The level of accuracy you desire should also be considered along with the type of lighting you are using over your aquarium as it pertains to the various types of sensors and brands we described earlier. Choose the meter that can achieve the level of accuracy that will work for you based on the type of lighting you have.  

How To Take PAR Measurements

You know the amount of PAR your corals need to thrive and you have chosen the most ideal PAR meter for your scenario, now its time to measure the PAR inside your aquariums.

PAR grid over an aquarium
It is best to measure PAR at the bottom, middle, and top of the water column to get an idea of how the PAR changes throughout the depth of your tank. You can record those measurements onto a picture of your aquarium and save it. This way you won't forget what kind of PAR your achieving in various areas of the tank and you can place future corals appropriately.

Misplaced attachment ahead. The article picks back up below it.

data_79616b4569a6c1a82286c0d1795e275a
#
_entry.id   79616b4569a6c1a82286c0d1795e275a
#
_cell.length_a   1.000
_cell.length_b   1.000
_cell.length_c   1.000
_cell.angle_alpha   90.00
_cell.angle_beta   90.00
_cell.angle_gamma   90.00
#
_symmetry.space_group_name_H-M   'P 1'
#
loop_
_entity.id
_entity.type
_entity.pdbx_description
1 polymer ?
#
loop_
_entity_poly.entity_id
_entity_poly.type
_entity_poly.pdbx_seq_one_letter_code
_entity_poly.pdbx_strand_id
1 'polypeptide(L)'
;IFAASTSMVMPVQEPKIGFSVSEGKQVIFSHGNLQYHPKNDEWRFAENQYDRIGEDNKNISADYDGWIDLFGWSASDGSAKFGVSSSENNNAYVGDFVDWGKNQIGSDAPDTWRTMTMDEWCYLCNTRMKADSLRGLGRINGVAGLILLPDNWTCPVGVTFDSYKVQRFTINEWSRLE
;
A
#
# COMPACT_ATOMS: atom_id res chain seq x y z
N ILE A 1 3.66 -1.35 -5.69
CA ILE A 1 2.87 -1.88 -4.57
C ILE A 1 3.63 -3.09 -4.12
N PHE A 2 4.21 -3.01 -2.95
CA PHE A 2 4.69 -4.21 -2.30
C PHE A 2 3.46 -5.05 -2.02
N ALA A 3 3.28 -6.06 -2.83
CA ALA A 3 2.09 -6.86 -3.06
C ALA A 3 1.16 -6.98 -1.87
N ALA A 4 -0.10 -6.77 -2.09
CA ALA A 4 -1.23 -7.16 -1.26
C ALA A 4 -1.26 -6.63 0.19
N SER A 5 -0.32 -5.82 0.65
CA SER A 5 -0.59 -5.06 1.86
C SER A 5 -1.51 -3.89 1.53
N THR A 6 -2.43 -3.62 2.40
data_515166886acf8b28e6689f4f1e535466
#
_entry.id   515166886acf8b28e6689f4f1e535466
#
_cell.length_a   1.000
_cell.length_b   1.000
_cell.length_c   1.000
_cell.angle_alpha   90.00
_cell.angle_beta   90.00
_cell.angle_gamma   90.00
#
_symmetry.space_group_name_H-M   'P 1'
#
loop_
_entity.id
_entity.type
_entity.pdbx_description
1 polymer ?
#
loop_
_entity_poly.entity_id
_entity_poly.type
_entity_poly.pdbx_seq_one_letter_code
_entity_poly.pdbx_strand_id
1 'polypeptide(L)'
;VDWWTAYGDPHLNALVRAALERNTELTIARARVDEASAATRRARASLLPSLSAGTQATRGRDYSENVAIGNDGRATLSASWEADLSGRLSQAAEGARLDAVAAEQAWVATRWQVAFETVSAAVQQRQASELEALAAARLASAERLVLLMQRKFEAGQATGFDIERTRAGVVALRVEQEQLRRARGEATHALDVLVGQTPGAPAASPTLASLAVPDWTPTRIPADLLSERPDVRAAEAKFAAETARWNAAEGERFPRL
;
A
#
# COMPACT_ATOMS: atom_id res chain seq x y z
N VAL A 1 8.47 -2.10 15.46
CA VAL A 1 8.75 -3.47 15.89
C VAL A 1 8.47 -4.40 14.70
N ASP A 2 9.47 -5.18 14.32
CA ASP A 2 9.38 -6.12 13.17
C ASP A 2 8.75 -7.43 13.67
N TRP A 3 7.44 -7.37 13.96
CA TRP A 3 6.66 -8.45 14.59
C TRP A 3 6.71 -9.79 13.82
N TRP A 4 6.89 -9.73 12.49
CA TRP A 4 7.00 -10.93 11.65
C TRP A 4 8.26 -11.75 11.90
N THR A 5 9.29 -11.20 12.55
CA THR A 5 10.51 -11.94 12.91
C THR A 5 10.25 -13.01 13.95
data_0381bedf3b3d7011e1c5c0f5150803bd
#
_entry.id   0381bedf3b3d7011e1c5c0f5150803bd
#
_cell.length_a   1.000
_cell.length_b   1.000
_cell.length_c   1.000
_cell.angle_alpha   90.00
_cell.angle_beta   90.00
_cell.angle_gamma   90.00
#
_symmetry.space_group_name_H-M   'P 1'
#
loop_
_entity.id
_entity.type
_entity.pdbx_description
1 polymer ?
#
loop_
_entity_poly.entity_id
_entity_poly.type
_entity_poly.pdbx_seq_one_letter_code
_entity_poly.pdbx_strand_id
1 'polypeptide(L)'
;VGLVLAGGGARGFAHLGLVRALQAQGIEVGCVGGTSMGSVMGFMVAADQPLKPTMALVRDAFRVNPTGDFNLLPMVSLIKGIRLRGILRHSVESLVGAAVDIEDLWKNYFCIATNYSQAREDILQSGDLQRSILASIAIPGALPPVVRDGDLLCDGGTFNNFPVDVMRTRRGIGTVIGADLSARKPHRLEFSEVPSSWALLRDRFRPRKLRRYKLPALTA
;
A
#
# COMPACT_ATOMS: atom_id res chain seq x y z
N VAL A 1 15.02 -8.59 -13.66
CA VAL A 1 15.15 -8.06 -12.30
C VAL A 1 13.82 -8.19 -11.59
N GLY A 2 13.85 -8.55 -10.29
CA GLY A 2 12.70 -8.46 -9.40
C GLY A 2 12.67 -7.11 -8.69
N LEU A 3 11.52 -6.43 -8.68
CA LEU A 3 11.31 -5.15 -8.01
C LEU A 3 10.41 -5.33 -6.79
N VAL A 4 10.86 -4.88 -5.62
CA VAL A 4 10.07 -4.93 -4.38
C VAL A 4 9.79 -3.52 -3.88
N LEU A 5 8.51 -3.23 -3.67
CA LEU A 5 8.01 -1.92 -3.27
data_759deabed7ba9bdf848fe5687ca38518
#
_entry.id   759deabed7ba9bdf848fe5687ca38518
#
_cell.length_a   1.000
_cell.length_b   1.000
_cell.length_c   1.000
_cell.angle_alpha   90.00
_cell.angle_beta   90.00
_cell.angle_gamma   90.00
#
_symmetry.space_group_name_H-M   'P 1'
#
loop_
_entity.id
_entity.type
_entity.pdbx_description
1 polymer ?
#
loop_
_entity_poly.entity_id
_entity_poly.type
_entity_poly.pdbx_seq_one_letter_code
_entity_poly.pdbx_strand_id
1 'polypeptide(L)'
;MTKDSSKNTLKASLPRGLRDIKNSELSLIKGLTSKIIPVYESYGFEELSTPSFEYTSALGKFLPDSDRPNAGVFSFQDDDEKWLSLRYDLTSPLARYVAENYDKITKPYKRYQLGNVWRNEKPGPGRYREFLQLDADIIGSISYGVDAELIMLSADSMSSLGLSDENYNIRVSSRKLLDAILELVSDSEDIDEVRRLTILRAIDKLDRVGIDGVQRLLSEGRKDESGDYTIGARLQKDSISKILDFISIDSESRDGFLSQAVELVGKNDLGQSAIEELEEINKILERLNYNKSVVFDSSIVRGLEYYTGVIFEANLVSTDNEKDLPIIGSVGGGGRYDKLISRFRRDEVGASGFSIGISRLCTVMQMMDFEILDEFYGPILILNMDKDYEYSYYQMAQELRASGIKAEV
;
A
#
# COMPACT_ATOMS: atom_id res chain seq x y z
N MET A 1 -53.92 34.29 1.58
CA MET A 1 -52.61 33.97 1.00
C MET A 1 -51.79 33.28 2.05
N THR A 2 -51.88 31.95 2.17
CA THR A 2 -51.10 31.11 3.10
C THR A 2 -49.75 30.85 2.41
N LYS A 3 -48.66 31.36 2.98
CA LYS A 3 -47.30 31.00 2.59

To get more PAR, increase the output of your lighting and for less PAR, decrease the output. When shifting the output, you don't want to change the color spectrum and you should retain the ideal spectrum settings regardless of the output level. If you're dealing with multiple color channels, adjust each channel in equal proportions to retain the ideal spectrum. 

Once you have those PAR zones recorded, you will never need to adjust your lighting again. The light settings can remain throughout the life of the aquarium and you won't ever need to measure PAR again unless you change the settings (rarely required) or get a new light.